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How to Disable XML-RPC in WordPress

While monitoring hits to this blog, I recognize that the file which received most hits is xmlrpc.php. I was surprise because I don’t use XML-RPC for remote access, posting at all. I guess the problem may comes from bots, spammers or even hackers. So I decided to disable XML-RPC completely and here is how I did that.

What is XML-RPC?

According to Wikipedia, XML-RPC is a Remote Procedure Call (RPC) protocol which uses XML to encode its calls and HTTP as a transport mechanism. XML-RPC also refers generically to the use of XML for remote procedure call, independently of the specific protocol.

Briefly, you use XML-RPC when you want to do something remotely to your blog such as posting, viewing comments, etc.

How XML-RPC is used in WordPress?

By default, WordPress 3.5+ enables XML-RPC automatically! It was under user control in previous versions but that option was removed in version 3.5 as WordPress thinks it should be enable by default.

WordPress creates its own API for XML-RPC to let us interact (get, read, edit, post, etc.) posts, comments, taxonomies, media, users and even options which means everything!

But where you can find application of XML-RPC in WordPress?The answer is many places:

  • Pingback
  • iPhone/Android app
  • Remote posting by Microsoft Word for example.
  • Your own apps, perhaps!

How to disable XML-RPC in WordPress

As I said earlier, enabling XML-RPC without knowing about its functionality is no different to open a backdoor for spammers and hackers. It sometimes just wastes your server/hosting resources. Disable it if you don’t need.

First of all, you need to turn off XML-RPC functionality in WordPress, using this code (you better put it in a functionality plugin):

add_filter( 'xmlrpc_enabled', '__return_false' );
add_filter( 'pings_open', '__return_false' );

This simple line tells WordPress to stop all remote requests using XML-RPC. But if you use a tool to check HTTP headers, you still see the link to xmlrpc.php:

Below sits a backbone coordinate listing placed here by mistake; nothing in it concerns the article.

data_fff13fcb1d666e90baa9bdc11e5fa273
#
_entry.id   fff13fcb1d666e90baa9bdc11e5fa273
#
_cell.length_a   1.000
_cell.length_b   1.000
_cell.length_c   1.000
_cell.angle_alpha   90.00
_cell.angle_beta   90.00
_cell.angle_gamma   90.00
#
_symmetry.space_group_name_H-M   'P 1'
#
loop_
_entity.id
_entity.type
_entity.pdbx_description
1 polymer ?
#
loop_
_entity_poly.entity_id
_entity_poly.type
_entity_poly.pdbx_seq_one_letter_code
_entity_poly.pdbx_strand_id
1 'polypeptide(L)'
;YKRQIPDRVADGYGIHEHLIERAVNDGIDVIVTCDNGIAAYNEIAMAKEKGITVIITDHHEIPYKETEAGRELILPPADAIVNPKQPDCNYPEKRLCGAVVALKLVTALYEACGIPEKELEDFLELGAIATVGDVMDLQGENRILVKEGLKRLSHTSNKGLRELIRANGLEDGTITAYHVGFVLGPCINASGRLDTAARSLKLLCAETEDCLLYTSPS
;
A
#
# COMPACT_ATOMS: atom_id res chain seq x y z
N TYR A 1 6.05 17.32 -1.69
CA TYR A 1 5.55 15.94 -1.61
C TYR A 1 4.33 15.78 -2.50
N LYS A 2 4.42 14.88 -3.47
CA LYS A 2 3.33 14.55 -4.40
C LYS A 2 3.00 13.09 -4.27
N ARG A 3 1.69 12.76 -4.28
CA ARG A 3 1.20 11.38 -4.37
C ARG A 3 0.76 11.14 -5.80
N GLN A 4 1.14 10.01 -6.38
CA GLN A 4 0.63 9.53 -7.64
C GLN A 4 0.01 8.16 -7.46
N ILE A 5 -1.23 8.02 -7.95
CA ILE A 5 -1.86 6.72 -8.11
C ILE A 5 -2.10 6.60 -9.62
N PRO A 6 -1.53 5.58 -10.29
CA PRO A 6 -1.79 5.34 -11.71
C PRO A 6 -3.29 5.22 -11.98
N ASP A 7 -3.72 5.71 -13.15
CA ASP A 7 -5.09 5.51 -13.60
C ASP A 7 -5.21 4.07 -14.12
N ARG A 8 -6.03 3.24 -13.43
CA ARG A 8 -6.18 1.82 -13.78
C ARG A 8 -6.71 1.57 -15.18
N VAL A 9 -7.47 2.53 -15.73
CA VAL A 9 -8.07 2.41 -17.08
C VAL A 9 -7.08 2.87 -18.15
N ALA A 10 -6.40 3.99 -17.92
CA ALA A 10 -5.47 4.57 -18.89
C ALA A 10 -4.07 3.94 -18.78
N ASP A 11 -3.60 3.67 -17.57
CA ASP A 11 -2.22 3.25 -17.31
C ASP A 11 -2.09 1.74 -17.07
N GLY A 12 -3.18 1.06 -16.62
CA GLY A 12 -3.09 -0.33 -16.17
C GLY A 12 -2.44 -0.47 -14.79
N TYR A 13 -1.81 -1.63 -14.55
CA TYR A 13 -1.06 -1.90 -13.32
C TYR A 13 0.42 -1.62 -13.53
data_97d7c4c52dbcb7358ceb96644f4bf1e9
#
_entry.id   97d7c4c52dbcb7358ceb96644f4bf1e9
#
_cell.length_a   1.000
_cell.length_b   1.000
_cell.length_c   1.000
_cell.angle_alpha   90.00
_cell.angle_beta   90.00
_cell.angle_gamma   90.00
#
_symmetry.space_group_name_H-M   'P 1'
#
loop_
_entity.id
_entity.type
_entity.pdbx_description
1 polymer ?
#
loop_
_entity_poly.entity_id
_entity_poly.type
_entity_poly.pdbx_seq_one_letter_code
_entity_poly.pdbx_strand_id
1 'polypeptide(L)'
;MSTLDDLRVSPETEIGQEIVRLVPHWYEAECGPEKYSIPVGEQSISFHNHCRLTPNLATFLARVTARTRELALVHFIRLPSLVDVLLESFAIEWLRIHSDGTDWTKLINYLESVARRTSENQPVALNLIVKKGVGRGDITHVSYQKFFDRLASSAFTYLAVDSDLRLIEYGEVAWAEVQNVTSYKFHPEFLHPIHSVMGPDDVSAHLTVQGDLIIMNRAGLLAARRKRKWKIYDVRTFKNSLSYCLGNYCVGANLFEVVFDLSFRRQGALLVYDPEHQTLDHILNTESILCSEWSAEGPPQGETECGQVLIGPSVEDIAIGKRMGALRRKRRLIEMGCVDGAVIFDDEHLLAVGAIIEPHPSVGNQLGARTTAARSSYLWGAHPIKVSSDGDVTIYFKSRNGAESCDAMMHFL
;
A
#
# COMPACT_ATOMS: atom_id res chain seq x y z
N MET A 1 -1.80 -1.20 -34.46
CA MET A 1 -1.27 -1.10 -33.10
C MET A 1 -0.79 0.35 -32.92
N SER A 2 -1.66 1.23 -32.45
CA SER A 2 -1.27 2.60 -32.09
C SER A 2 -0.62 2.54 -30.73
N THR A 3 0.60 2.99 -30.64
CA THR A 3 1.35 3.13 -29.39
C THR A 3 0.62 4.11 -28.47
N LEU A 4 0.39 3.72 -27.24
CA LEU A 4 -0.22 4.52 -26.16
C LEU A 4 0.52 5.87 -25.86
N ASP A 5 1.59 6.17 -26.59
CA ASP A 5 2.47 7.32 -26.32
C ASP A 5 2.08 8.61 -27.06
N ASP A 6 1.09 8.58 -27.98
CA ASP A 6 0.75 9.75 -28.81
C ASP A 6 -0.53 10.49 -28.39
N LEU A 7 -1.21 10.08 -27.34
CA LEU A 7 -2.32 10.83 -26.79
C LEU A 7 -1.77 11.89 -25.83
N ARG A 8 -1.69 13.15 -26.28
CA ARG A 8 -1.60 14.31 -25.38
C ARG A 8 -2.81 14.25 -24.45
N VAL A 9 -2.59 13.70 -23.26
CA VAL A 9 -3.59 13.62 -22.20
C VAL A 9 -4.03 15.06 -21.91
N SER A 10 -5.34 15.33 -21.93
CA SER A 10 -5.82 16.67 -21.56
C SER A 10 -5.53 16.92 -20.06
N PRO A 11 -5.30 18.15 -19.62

disable xmlrpc wordpress

Here I use a to check HTTP headers. It’s very simple but works better than any tool I’ve used.

The present of xmlrpc.php in HTTP headers is a sign that tells spammers, bots that I’m still open a door for you. And you keep receiving hits to that door, even all hits are denied by WordPress. That wastes resources!

So, to hide xmlrpc.php in HTTP response headers, you need the following code (in functionality plugin):

add_filter( 'wp_headers', 'yourprefix_remove_x_pingback' );
function yourprefix_remove_x_pingback( $headers ) {
    unset( $headers['X-Pingback'] );
    return $headers;

That’s enough for WordPress. From now spammers and bots don’t know URL to xmlrpc.php and if they guess correct URL, their requests are denied by WordPress.

But there’s still a room to improve the performance. Instead of making WordPress handles requests to xmlrpc.php, why don’t we make web server like Apache or nginx handle them? Requests will be denied in a lower layer of application, thus improving performance in general.

Denied requests to xmlrpc.php by Apache or nginx

Jeff Starr at Perishable wrote a very detailed post about how to deny request to xmlrpc.php using .htaccess. The code for .htaccess is very simple:

<IfModule mod_alias.c>
    RedirectMatch 403 /xmlrpc.php


<Files xmlrpc.php>
    Order Deny,Allow
    Deny from all

If you want to redirect hits to xmlrpc.php to another website/URL, use this code:

<IfModule mod_alias.c>
    Redirect 301 /xmlrpc.php

If you’re using nginx, this is the code you should add to server block:

server {
    location = /xmlrpc.php {
        deny all;

That’s all. Your blog is fully protected from unexpected remote requests using XML-RPC. And hopefully it saves server resources and improve website performance.